Big Smoke is currently run by two of its founding directors, Nicole Rourke and Claire Hennessy (that’s me). Nicole’s background is in theatre – she writes and performs her own stuff as well as being a hugely experienced facilitator. She originally trained in theatre and facilitation in the Middle East and has given workshops in the Chester Beatty library, the Gaiety School of Acting, the Irish Writers’ Centre, and St Patrick’s Psychiatric Hospital. My background is in fiction – I’ve written and published a number of children’s and YA (young adult) novels as well as a handful of short stories, and have given workshops for schools and festivals as well as teaching at the Irish Writers Centre, the Centre for Talented Youth Ireland at DCU, and the Church of Ireland College of Education in Rathmines.
We also have a range of facilitators that deliver workshops in their specialist fields – poet and editor Dave Lordan works with us on the Dublin Young Authors programme and teaches other courses for us as well, short story writer Eimear Ryan teaches on our online programme, novelist Paula McGrath teaches with us online and has taught in the evenings, writer and journalist Claire Coughlan has been working with us for the past few months on journalism and memory-based fiction courses, playwright and novelist Mia Gallagher teaches an intensive workshop for people revising their work, writer and editor John Richard Kenny teaches speculative fiction, writer and storyteller Dave Rudden teaches fantasy workshops, poet and critic Adam Wyeth has a very cool one-day workshop and will be teaching with us online this year… to name a few.
Everyone who teaches with us has experience in their particular field as well as facilitation expertise – it’s really important to us that everyone working with Big Smoke is committed to the teaching of creative writing and is interested in working with students to develop their work (rather than just delivering endless speeches about their own work!).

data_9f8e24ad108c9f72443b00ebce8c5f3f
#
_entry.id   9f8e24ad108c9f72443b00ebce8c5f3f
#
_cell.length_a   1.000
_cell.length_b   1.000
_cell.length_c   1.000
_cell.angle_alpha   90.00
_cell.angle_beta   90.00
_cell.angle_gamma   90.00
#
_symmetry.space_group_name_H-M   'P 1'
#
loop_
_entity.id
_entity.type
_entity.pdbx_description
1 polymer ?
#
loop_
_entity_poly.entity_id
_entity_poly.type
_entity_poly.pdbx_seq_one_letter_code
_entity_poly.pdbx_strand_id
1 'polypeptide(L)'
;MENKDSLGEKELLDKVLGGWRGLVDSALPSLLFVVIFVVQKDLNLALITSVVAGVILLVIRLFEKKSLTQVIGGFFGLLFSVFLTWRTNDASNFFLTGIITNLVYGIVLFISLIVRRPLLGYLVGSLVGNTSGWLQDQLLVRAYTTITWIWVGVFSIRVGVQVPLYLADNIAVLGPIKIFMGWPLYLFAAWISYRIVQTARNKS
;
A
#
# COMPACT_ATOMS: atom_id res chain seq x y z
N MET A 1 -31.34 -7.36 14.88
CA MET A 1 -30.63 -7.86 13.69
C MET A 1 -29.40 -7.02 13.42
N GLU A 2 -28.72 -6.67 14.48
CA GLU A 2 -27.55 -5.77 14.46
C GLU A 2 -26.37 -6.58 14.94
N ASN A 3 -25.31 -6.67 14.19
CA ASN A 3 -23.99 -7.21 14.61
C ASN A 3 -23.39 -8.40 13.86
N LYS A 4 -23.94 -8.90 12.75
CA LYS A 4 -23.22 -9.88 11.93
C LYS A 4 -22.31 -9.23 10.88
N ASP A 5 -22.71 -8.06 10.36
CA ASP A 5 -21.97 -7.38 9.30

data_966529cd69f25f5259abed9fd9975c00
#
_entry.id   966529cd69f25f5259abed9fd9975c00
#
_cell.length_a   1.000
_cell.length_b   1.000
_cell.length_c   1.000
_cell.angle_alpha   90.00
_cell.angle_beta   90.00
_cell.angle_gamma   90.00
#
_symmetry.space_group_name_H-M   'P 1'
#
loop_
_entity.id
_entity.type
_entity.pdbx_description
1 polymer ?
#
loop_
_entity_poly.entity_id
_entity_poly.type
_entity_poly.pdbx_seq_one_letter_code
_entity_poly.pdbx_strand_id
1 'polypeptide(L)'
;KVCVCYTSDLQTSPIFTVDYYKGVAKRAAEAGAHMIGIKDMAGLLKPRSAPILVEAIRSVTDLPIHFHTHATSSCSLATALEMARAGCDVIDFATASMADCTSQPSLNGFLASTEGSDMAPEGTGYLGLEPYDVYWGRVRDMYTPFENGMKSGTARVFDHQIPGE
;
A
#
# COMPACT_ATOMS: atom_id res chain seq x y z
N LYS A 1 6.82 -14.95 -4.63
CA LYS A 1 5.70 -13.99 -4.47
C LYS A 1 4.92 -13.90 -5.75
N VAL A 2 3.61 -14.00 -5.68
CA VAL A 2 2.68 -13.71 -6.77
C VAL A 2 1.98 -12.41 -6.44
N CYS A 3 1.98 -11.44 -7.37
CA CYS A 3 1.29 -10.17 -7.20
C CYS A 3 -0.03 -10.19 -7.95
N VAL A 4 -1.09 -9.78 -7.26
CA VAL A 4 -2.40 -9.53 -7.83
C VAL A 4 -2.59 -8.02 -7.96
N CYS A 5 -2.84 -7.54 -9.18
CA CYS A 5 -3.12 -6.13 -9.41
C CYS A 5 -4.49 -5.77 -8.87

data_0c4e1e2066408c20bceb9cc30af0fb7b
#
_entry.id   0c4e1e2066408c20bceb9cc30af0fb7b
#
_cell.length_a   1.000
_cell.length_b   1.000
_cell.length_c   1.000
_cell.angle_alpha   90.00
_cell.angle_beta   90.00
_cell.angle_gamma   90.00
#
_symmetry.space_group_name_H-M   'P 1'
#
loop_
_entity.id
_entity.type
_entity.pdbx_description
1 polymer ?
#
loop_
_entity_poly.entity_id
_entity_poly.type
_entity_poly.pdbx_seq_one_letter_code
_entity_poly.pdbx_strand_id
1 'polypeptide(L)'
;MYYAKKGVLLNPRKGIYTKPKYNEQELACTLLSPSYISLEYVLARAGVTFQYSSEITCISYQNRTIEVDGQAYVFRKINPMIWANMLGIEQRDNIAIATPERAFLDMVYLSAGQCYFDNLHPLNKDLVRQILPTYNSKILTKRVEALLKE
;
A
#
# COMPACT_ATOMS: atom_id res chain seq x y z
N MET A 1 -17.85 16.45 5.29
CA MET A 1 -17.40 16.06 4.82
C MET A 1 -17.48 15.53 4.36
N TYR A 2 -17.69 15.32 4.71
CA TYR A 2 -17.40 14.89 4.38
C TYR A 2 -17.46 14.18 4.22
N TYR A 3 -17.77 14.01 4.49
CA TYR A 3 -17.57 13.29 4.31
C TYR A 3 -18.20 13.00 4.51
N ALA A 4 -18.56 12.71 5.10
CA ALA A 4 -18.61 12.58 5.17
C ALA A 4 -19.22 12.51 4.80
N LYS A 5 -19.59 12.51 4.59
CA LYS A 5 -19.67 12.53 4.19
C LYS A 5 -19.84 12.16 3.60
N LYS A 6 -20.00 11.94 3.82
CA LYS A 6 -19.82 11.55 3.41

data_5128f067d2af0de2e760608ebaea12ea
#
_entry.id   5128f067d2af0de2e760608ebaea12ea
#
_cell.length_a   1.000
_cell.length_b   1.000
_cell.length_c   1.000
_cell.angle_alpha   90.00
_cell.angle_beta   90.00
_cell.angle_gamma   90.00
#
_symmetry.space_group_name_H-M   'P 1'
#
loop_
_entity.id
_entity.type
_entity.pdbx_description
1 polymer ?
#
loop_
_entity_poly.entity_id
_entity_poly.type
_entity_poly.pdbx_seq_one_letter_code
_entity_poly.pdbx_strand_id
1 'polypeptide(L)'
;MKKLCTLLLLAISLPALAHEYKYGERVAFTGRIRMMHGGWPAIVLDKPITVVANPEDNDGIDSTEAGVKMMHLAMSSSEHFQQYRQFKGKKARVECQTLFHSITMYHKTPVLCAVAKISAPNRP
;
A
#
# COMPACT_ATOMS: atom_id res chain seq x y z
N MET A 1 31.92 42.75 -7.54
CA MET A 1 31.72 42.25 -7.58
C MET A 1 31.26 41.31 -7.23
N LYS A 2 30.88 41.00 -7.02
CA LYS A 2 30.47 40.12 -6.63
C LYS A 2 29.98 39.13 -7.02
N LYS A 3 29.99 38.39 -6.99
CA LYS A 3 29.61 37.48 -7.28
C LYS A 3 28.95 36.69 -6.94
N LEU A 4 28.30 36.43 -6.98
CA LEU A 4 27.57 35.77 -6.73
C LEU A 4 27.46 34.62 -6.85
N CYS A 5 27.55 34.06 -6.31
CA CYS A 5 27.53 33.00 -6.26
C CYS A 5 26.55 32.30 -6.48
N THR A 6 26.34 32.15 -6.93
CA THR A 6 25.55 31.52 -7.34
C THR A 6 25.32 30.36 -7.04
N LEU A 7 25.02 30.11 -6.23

How to find out more & book your space…
Plans for the future…
More workshops! This year we’re continuing to expand our Dublin Young Authors programme, as well as offering more specialist courses for adults. In the summer we’ll be holding another reading to showcase new work but our main priority is always ensuring that our workshop programme continues to provide a wide range of options for writers and that the quality is maintained.
Advice for people who are trying a workshop for the first time…?
If you’re not sure about whether you want to take a workshop or not, start out small – we offer an hour-long Monday evening drop-in creative writing class which can serve as a nice taster for a longer course, as well as half-day and day-long workshops on Saturdays. If you’re taking a beginners’ class, it’s okay – it really is for beginners; you don’t need to come to the first class with half a manuscript tucked under your arm. If you’re not sure about what workshop will suit you, ask us – we really want to make sure you’re in an environment that’s the right level and genre for you. And finally – go in with an open mind and try everything. There are no magic formulas for writing, but if you give everything a chance, some of it will work for you – and it’s okay if other things don’t. You’ve still learned something valuable.